More than fifteen years ago now the Mayfair nightclub and it’s surrounding buildings were torn down in a major urban redevelopment scheme. It’s now the location of The Gate, a thriving entertainment hub. Initially there was concern over where would Chinese New Year celebrations be held but what has come out of it is a much bigger, buzzing, inclusive Chinese New Year street event that the whole north east community can engage with. Every year my Dad Mr Li takes a wander up the road to Chinatown to watch the lion dancing and I know he feels great pride in seeing the crowds of people of all nationalities gathering together for the festivities. He tells me just how busy it has been and how enthusiastically the lions were dancing.


As Chinese New Year celebrations are underway in Singapore, I have a newfound appreciation for the culture I am from. I think it’s because of having children now who are of mixed race heritage that I feel it is important that neither culture has sole domination in their upbringing. They should be proud and celebrate both sides of their heritage but not just pick and choose the good stuff.

Quite often there’s the misconception that just because you’re Chinese then you automatically ‘know’ the Chinese stuff. I will openly admit to having a very poor knowledge of all things Chinese. But living in Singapore has afforded me an education in many things Chinese that I’ve enjoyed embracing. I feel better equipped to honour the beliefs of my parents and more importantly, I have a deeper understanding of what they sacrificed when they left Hong Kong for a new life in England. I know my Dad Mr Li is glad I’ve had this opportunity to be part of something he could never fully describe.

Chinese New Year is a celebration of family togetherness. For all the hardships of the year gone by, this is a time to rejuvenate in a little luxury, enjoyment and happiness. From the family reunion dinner on Chinese New Year’s Eve to visiting family on Chinese New Year’s Day to wishing family and friends good blessings for the year ahead. In the days of my Dad Mr Li’s youth, this time would be one of the few occasions in the year where you would get new clothes, new shoes and special food. Even Big Brother Li will remember the importance of Chinese New Year in this respect from his early days of living in the Li clan village. Also steeped in tradition is remembering our ancestors with the offerings of food, new clothing and luxuries to make the Afterlife a better place. For who will look after the future generations if not the past ones.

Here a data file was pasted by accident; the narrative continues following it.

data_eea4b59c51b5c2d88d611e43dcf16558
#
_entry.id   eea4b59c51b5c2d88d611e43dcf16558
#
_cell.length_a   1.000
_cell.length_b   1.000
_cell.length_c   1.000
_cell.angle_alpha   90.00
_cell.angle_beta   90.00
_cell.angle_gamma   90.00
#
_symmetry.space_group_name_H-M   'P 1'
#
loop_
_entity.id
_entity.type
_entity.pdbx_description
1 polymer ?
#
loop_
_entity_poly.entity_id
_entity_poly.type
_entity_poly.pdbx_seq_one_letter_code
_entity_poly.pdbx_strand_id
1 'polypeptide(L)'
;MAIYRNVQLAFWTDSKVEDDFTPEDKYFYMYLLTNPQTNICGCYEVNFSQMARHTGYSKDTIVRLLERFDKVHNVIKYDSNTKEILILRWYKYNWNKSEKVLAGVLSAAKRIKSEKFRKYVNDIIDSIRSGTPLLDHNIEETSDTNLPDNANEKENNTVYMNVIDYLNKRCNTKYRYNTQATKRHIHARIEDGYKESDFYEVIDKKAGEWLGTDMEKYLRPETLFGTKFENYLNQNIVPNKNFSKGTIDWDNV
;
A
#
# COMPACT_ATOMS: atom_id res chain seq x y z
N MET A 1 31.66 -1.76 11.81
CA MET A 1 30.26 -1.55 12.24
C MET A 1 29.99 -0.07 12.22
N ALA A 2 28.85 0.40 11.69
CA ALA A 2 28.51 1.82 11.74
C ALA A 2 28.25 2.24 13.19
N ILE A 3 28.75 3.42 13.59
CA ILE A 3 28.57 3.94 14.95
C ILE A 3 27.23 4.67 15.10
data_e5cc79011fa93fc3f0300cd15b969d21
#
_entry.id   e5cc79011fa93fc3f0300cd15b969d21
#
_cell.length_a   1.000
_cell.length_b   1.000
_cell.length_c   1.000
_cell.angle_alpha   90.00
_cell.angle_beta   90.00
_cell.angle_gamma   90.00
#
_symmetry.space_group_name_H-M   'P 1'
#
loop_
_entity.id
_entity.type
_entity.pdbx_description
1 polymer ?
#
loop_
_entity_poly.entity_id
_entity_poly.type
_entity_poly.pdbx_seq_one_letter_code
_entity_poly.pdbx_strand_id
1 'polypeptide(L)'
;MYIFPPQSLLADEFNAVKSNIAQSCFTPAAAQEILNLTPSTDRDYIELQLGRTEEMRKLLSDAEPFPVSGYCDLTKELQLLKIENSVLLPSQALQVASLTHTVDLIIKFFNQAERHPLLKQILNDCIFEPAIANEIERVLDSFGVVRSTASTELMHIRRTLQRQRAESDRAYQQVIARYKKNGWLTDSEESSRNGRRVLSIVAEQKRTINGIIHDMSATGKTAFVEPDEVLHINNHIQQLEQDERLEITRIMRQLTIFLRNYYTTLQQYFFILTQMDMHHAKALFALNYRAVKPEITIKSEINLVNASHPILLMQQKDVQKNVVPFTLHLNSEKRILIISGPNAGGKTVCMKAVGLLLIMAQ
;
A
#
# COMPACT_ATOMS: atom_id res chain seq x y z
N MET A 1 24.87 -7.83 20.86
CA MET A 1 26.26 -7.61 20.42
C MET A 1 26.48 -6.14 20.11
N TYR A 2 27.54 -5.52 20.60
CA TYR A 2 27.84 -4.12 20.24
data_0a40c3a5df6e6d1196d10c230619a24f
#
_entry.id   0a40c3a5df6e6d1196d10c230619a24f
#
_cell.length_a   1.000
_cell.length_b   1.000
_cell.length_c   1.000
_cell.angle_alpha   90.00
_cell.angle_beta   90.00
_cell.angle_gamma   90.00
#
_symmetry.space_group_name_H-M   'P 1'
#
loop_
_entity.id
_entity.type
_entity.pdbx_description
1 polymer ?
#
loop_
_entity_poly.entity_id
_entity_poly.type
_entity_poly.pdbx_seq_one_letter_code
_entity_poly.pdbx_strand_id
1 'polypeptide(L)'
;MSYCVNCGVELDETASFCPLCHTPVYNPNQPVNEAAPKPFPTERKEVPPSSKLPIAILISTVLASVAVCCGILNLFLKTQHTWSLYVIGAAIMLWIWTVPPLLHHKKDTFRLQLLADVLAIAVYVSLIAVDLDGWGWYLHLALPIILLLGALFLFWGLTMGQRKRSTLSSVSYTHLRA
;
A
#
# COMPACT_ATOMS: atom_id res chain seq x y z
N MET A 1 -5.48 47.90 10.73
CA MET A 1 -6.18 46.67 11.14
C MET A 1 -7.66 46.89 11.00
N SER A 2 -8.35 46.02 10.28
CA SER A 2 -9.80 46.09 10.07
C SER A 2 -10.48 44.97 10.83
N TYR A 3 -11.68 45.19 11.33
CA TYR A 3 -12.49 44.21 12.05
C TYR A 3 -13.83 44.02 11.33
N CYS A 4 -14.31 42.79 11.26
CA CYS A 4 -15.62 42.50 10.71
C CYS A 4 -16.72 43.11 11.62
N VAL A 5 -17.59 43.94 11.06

I have come to realise that Chinese New Year is a lot more than collecting lucky red packets and eating delicious food. It’s a time to reflect and be thankful for family and friends to share the festivities with. So we have enjoyed a family reunion dinner, we’ve watched dragon and lion dance performances with friends, we’ve had a celebratory dim sum lunch and now it’s my turn to hand out lucky red packets to all the children I know.

The lion dance performances have been truly spectacular. A real show of strength, skill and acrobatics. It’s not just a load of banging of drums and having two men shaking their bum and waving a lion head around. It’s a symbol of protection, a story of warding off evil spirits, of bringing prosperity.

It is not to be confused with line dancing. I invited Mrs Cake Pops to come and join in our condo’s Chinese New Year celebrations next weekend. There’ll be lion dancing I said. Line dancing she replied. LION dancing I said. Line dancing? That age old auspicious Chinese tradition of dancing in a line in our cowboy boots, Stetson and chaps to ward of evil spirits? I suppose it could work. If only we hadn’t cleared up the misunderstanding though. Mrs Cake Pops does things properly and I so would have loved seeing her and the family rock up ready for a Houston rodeo show.

Even when we no longer live in Asia, I’m quite sure there will be customs that I will enjoy observing no matter where we are. For that, I have another good reason to be thankful for our time in Singapore, it’s taught me to remember and be proud of my Chinese heritage. It’s reaffirmed my belief in doing certain things because I feel they are important and meaningful and not just because my family have done it before me.

Happy Chinese New Year and may you enjoy the festivities wherever you are.